CH4 oxidation and N2O emissions at varied soil water-filled pore spaces and headspace CH4 concentrations

M. I. Khalil, Elizabeth Baggs

Research output: Contribution to journalArticle

115 Citations (Scopus)

Abstract

Emission of N2O and CH4 oxidation rates were measured from soils of contrasting (30-75%) water-filled pore space (WFPS). Oxidation rates of C-13-CH4 were determined after application of 10 mu l C-13-CH4 I-1(10 at. % excess C-13) to soil headspace and comparisons made with estimates from changes in net CH4 emission in these treatments and under ambient CH4 where no C-13-CH4 had been applied. We found a significant effect of soil WFPS on C-13-CH4 oxidation rates and evidence for oxidation of 2.2 mu g C-13-CH4 d(-1) occurring in the 75% WFPS soil, which may have been either aerobic oxidation occurring in aerobic microsites in this soil or anaerobic CH4 oxidation. The lowest 13C-CH4 oxidation rate was measured in the 30% WFPS soil and was attributed to inhibition of methanotroph activity in this dry soil. However, oxidation was lowest in the wetter soils when estimated from changes in concentration of C12+13-CH4. Thus, both methanogenesis and CH4 oxidation may have been occurring simultaneously in these wet soils, indicating the advantage of using a stable isotope approach to determine oxidation rates. Application of C-13-CH4 at 10 mu l C-13-CH4 l(-1) resulted in more rapid oxidation than under ambient CH4 conditions, suggesting CH4 oxidation in this soil was substrate limited, particularly in the wetter soils. Application of (NH4NO3)-N-14-N-15 and (NH4NO3)-N-15-N-15 (80 mg N kg soil(-1); 9.9 at.% excess N-15) to different replicates enabled determination of the respective contributions of nitrification and denitrification to N2O emissions. The highest N2O emission (119 mu g N14+15-N2O kg soil(-1) over 72 h) was measured from the 75% WFPS soil and was mostly produced during denitrification (18.1 mu g N-15-N2O kg soil(-1); 90% of N-15-N2O from this treatment). Strong negative correlations between N14+15-N2O emissions, denitrified N-15-N2O emissions and C-13-CH4 concentrations (r=-0.93 to -0.95, N2O; r= -0.87 to -0.95, denitrified N-15-N2O; P < 0.05) suggest a close relationship between CH4 oxidation and denitrification in our soil, the nature of which requires further investigation. (c) 2005 Elsevier Ltd. All rights reserved.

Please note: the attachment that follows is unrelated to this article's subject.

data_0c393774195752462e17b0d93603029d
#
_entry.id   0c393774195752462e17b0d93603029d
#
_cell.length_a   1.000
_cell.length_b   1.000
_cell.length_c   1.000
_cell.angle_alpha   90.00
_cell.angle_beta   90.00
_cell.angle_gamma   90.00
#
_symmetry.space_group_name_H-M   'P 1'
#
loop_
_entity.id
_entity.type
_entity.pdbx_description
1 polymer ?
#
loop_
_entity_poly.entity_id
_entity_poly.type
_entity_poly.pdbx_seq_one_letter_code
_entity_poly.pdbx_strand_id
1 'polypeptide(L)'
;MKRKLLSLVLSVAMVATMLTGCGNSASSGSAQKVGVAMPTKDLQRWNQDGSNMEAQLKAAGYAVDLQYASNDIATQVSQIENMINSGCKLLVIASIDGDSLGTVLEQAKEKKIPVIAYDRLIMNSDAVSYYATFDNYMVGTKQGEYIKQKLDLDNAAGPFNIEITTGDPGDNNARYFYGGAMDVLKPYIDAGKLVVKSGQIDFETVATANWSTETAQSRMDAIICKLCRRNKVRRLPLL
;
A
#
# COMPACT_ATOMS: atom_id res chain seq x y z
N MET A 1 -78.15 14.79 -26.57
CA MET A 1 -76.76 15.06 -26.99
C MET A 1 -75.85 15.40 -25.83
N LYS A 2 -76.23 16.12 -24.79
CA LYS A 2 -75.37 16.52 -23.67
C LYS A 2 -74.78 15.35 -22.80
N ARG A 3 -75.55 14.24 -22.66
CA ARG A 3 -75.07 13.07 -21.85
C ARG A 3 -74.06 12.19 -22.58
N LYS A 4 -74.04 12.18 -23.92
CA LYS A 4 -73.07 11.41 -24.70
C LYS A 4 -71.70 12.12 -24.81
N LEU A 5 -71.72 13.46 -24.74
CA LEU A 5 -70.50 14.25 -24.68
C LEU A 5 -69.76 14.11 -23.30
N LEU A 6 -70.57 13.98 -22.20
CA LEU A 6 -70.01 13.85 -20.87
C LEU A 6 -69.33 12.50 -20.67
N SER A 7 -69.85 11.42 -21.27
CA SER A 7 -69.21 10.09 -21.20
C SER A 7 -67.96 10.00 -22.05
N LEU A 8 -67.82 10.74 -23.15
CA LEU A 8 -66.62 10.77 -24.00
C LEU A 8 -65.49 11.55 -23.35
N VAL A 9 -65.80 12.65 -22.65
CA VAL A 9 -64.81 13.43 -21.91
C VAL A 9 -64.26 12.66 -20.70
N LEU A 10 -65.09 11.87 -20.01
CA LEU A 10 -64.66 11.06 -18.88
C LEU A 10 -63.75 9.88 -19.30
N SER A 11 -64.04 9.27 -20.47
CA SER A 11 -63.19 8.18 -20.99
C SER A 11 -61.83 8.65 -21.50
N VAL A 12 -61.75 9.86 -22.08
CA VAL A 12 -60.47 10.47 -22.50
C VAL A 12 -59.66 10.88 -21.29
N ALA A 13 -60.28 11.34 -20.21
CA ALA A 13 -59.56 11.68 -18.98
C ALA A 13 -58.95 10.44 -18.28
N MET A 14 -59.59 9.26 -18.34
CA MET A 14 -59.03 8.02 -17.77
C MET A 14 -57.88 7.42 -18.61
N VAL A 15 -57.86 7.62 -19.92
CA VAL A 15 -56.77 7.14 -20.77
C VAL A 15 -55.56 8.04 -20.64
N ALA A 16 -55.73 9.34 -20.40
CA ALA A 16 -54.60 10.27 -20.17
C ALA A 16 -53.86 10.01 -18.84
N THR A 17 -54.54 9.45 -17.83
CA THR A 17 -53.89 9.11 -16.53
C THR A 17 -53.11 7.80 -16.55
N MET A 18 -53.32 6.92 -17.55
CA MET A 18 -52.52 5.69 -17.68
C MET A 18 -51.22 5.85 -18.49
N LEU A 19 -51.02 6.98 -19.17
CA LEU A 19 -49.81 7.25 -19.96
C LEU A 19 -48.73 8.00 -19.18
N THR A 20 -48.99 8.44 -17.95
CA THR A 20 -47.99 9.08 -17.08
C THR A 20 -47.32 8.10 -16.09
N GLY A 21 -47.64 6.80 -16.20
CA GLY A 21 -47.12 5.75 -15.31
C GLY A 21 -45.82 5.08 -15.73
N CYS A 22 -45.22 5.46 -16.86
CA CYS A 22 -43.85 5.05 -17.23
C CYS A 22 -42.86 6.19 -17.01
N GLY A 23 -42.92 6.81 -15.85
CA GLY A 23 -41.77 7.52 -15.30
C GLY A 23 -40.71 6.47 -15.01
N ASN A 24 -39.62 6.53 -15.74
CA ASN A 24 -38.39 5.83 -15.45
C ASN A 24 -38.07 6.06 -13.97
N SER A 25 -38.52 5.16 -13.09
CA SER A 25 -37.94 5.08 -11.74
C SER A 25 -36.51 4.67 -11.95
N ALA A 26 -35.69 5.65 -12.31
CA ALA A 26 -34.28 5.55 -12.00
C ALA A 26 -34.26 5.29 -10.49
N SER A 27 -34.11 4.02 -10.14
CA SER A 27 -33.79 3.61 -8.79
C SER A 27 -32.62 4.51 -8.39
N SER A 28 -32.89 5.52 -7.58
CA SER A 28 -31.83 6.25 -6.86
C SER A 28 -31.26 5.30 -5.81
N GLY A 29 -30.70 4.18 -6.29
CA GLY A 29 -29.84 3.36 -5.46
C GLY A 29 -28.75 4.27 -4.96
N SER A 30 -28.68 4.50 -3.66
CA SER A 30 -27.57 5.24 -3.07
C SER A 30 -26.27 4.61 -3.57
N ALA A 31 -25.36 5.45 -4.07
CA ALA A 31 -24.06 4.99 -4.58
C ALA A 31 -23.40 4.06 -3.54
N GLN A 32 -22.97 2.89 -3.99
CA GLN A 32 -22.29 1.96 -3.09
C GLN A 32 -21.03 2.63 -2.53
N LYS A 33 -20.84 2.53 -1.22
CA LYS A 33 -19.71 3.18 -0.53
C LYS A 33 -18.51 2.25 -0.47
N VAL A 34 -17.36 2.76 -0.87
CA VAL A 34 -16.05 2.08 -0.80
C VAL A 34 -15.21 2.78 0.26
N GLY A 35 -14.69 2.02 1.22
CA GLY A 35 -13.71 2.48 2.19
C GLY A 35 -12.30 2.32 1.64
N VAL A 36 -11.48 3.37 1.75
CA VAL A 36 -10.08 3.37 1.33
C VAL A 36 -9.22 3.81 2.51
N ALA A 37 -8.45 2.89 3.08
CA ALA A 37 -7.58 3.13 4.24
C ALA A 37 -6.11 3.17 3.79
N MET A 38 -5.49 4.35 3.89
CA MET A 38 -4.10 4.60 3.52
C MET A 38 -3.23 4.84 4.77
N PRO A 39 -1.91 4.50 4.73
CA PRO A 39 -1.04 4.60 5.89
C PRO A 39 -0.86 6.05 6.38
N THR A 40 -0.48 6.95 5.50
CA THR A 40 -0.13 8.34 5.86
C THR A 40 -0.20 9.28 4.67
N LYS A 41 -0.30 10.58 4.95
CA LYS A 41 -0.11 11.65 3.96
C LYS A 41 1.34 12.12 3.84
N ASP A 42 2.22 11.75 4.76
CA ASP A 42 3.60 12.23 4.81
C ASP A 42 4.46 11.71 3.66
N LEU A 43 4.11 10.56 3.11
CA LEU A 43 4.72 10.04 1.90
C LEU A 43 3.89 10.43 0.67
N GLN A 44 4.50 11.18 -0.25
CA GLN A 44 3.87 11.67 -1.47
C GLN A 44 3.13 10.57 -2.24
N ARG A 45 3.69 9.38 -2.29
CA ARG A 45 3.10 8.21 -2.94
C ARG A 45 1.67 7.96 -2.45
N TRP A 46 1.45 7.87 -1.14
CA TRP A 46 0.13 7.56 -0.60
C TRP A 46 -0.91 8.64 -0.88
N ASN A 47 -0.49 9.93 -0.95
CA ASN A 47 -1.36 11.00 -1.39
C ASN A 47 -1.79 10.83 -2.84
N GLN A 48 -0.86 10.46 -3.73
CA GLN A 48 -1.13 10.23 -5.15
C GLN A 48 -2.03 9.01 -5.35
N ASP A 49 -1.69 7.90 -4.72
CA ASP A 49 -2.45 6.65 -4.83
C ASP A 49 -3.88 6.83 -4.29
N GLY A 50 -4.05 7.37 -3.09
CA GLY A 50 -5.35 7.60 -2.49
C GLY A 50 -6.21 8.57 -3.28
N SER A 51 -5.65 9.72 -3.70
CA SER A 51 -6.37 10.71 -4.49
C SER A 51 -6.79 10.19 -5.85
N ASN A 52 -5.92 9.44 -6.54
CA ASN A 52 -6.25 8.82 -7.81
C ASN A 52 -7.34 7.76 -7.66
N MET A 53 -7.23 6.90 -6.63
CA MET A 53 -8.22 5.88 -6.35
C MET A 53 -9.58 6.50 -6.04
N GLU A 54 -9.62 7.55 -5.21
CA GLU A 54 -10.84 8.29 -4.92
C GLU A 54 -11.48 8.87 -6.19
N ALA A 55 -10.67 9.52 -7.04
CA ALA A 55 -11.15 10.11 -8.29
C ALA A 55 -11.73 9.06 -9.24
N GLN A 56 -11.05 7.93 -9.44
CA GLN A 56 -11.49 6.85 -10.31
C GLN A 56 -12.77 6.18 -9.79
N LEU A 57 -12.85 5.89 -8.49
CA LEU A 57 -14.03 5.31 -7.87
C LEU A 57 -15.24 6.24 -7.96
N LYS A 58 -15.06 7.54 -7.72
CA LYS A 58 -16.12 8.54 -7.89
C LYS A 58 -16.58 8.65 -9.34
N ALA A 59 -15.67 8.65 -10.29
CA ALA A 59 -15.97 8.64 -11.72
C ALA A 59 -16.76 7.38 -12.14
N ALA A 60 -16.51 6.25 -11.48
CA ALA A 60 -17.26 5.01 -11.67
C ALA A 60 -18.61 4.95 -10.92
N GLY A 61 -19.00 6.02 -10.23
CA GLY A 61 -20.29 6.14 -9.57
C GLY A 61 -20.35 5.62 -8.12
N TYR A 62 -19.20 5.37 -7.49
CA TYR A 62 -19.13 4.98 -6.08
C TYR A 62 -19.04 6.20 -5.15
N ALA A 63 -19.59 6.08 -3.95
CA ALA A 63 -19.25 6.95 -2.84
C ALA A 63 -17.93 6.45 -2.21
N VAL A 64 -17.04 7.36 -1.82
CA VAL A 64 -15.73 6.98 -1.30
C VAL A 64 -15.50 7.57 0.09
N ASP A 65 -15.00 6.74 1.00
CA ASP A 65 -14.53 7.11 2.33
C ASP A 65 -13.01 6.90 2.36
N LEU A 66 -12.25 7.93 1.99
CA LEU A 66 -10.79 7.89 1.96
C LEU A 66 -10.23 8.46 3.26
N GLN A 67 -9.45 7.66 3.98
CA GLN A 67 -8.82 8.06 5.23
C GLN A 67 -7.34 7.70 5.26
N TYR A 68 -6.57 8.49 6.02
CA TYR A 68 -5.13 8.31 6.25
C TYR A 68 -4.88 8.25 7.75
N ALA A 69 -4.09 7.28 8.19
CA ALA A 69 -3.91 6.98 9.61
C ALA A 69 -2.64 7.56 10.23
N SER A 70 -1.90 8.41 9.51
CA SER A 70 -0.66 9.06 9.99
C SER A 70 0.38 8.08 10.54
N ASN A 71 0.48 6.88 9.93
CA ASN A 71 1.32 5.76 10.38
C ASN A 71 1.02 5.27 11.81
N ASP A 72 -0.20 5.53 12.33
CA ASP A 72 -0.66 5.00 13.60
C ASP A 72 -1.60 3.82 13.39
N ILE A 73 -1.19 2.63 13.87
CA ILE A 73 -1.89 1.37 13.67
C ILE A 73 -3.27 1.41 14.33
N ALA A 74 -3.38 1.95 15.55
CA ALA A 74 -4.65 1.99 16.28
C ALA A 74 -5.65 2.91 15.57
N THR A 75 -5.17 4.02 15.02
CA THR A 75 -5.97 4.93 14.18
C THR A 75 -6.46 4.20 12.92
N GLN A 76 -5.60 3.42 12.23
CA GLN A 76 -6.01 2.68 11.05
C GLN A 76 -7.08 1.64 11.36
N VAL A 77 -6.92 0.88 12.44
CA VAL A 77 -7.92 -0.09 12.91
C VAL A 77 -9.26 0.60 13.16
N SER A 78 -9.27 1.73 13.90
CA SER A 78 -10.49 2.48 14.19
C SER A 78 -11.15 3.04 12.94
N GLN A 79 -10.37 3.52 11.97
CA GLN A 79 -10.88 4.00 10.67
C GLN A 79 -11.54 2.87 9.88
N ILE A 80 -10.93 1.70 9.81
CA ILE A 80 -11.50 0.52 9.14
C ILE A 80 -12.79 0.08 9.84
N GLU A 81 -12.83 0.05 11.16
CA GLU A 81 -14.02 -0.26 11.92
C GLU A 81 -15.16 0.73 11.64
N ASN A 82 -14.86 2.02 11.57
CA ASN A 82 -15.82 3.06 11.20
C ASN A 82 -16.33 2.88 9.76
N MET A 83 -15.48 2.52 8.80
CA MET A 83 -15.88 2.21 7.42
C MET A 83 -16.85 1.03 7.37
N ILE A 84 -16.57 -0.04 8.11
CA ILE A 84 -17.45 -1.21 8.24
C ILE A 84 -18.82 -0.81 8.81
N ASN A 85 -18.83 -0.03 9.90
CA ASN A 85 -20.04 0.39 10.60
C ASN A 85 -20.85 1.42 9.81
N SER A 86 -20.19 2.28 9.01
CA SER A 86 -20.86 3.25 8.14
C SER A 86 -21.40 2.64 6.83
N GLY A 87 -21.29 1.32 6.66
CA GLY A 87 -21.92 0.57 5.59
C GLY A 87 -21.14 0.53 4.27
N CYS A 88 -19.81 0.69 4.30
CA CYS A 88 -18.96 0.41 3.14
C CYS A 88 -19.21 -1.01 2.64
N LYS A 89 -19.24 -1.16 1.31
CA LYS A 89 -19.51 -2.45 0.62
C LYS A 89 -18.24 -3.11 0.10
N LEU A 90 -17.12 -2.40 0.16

Original languageEnglish
Pages (from-to)1785-1794
Number of pages9
JournalSoil Biology and Biochemistry
Volume37
DOIs
Publication statusPublished - 2005

Keywords

  • denitrification
  • methane oxidation
  • nitrification
  • nitrous oxide
  • soil water-filled pore space
  • stable isotopes
  • ELEVATED ATMOSPHERIC CO2
  • NITROUS-OXIDE PRODUCTION
  • TEMPERATE FOREST SOILS
  • METHANE OXIDATION
  • NITRIFIER DENITRIFICATION
  • METHANOTROPHIC BACTERIA
  • SHORT-TERM
  • NITRIFICATION
  • CONSUMPTION
  • AMMONIA

Cite this